In our last article, we looked at robo-wealth management from a client’s perspective. We discussed the idea of incorporating a real time, technology-driven client/manager interaction to keep customers in the loop and give them more of what they want. We encouraged wealth managers of ultra high-net-worth (UHNW) individuals to learn from tech savvy robo-advisors and step into the technological future… but what’s in it for the wealth managers?

When you think about it, wealth managers already have a tricky job. And if they let their clients get excessively involved with every other investment decision under inspection, how can anyone expect them to consistently perform? By embracing robo-advisor technology, they could ease this strain and actually improve their client relationships. Not only that, but the data gathered by the robo-advisor would give them some very valuable insight into the mindset of their clients.

Let’s remember that robo-advisor technology is extremely flexible, so wealth managers can make it work for them. It can be introduced at many points of the process, from guidance through to behaviour insight. Whether wealth managers embrace all the technology on offer or just dip a toe in, is yet to be determined. But what is for certain is that the technological revolution is happening… so, wealth managers: you shouldn’t hesitate too long – it won’t wait for you.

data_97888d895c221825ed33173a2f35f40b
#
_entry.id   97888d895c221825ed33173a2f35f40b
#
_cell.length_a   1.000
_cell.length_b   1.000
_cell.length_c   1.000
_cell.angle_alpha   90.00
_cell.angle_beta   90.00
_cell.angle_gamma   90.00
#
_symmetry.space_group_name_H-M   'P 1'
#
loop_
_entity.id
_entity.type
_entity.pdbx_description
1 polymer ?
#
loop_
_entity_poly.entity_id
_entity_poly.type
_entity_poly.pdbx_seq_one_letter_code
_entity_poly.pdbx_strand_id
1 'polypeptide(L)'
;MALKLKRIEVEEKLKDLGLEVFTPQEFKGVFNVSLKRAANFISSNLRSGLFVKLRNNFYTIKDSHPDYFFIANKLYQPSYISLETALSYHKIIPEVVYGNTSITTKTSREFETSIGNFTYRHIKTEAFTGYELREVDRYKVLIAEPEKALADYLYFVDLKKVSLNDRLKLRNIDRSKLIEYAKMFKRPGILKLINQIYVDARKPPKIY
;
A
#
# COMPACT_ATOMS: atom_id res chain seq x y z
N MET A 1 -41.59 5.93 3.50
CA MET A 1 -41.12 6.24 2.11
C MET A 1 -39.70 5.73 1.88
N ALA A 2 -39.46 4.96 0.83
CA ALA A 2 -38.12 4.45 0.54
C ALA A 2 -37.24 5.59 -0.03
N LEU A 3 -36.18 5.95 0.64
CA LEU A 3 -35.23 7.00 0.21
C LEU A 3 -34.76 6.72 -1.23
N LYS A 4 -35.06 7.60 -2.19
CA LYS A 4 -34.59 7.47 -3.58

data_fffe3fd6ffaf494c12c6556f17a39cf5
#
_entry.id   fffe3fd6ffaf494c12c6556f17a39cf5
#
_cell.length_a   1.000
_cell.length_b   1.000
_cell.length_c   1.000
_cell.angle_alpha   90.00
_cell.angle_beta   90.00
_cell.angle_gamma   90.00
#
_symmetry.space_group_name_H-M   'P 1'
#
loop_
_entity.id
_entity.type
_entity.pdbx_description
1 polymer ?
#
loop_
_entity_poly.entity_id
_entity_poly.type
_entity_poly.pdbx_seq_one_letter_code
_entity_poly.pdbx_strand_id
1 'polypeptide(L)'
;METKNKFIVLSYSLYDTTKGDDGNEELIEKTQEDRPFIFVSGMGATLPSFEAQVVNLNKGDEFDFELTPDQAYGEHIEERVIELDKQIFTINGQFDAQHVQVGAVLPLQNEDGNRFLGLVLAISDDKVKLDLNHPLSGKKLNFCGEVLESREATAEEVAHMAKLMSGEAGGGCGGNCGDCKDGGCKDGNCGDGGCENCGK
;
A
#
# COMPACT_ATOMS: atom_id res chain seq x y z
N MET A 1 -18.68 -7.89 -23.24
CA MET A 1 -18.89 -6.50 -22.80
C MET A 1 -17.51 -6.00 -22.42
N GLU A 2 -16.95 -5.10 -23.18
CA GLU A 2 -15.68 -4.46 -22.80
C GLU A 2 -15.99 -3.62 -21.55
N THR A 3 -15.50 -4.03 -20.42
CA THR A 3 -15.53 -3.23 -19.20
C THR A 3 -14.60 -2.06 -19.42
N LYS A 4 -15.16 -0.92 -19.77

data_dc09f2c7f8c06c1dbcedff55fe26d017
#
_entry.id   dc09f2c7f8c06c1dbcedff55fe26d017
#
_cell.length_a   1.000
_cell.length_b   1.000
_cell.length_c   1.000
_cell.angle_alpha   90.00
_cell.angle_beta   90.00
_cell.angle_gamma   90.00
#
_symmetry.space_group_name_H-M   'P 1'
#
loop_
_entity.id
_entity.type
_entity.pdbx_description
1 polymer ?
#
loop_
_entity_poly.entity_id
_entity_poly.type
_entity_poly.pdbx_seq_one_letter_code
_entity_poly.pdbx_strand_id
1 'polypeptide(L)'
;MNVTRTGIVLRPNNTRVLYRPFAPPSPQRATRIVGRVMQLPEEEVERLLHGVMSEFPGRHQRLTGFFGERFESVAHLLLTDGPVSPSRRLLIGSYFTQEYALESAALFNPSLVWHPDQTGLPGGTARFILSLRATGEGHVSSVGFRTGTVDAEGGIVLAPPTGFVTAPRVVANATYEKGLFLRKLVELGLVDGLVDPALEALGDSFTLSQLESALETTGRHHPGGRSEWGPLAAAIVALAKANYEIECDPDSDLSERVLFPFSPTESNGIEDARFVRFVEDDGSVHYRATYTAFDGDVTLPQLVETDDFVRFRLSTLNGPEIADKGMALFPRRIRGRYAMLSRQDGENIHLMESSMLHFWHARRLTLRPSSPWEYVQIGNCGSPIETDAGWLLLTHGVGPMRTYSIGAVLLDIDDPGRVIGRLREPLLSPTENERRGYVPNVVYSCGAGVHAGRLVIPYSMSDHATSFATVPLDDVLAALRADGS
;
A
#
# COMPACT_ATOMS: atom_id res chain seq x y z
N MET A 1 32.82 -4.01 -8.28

UHNW ‘111’ helpline?

Could the robo-advisory model act as the ‘111’ helpline of the wealth management world? Those in the UK know ‘111’ as the self-service medical helpline. Our question is whether robo-advisor technology can answer clients’ questions on behalf of the wealth managers? The NHS uses this model to ease the demand on GPs and to filter out those who need further treatment. Surely, technology provided by robo-advisors could achieve the same thing?

Algorithmic intelligence could be used to screen the client strategy before it even reaches the wealth manager. By filtering out the ideas that don’t require any further attention, the wealth manager can then add true value to the ideas that make it past this vigorous algorithmic screening.

Having this as a first port of call for inquisitive clients gives wealth managers the opportunity to incorporate clients’ ideology into their portfolio. This would not only improve customer engagement, but also allow them to focus their skills where they are most needed, further increasing the value to their clients.

A word of warning: it is important that clients do not feel trapped within self-help services or call centres. To ensure this doesn’t become the norm, channels to bypass the robo-advisor must remain open for those queries that don’t quite fit the algorithmic system.

Housekeeping?

We all know regulations across financial services are tightening. Dealings must be kept efficient and fully recorded in case regulators start peering in. Robo-advisors can manage client documentation in a user-friendly format and lift some of the increasing regulatory load.